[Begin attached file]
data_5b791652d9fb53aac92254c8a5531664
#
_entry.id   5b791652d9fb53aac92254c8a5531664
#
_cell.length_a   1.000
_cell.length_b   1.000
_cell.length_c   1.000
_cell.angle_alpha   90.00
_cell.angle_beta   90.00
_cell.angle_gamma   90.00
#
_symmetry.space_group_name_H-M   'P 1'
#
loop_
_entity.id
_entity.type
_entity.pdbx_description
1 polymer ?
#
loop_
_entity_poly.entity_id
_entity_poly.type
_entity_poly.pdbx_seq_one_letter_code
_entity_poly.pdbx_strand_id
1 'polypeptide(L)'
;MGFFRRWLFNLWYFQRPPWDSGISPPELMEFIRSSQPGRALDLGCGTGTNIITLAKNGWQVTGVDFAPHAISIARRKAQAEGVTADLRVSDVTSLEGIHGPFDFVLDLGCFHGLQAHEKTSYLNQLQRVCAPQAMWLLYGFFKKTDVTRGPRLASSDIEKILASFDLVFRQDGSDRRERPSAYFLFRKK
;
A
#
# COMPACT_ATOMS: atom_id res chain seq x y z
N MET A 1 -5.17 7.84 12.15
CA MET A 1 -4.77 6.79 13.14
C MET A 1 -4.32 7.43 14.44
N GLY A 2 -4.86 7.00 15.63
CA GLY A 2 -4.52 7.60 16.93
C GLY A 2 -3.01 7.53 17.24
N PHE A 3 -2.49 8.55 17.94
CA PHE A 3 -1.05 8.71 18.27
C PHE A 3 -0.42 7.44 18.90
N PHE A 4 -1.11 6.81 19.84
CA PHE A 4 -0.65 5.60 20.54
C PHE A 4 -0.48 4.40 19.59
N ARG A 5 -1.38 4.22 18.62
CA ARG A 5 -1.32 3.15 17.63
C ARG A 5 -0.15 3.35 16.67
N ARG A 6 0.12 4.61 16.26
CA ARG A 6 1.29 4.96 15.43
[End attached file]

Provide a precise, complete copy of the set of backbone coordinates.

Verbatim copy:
data_5b791652d9fb53aac92254c8a5531664
#
_entry.id   5b791652d9fb53aac92254c8a5531664
#
_cell.length_a   1.000
_cell.length_b   1.000
_cell.length_c   1.000
_cell.angle_alpha   90.00
_cell.angle_beta   90.00
_cell.angle_gamma   90.00
#
_symmetry.space_group_name_H-M   'P 1'
#
loop_
_entity.id
_entity.type
_entity.pdbx_description
1 polymer ?
#
loop_
_entity_poly.entity_id
_entity_poly.type
_entity_poly.pdbx_seq_one_letter_code
_entity_poly.pdbx_strand_id
1 'polypeptide(L)'
;MGFFRRWLFNLWYFQRPPWDSGISPPELMEFIRSSQPGRALDLGCGTGTNIITLAKNGWQVTGVDFAPHAISIARRKAQAEGVTADLRVSDVTSLEGIHGPFDFVLDLGCFHGLQAHEKTSYLNQLQRVCAPQAMWLLYGFFKKTDVTRGPRLASSDIEKILASFDLVFRQDGSDRRERPSAYFLFRKK
;
A
#
# COMPACT_ATOMS: atom_id res chain seq x y z
N MET A 1 -5.17 7.84 12.15
CA MET A 1 -4.77 6.79 13.14
C MET A 1 -4.32 7.43 14.44
N GLY A 2 -4.86 7.00 15.63
CA GLY A 2 -4.52 7.60 16.93
C GLY A 2 -3.01 7.53 17.24
N PHE A 3 -2.49 8.55 17.94
CA PHE A 3 -1.05 8.71 18.27
C PHE A 3 -0.42 7.44 18.90
N PHE A 4 -1.11 6.81 19.84
CA PHE A 4 -0.65 5.60 20.54
C PHE A 4 -0.48 4.40 19.59
N ARG A 5 -1.38 4.22 18.62
CA ARG A 5 -1.32 3.15 17.63
C ARG A 5 -0.15 3.35 16.67
N ARG A 6 0.12 4.61 16.26
CA ARG A 6 1.29 4.96 15.43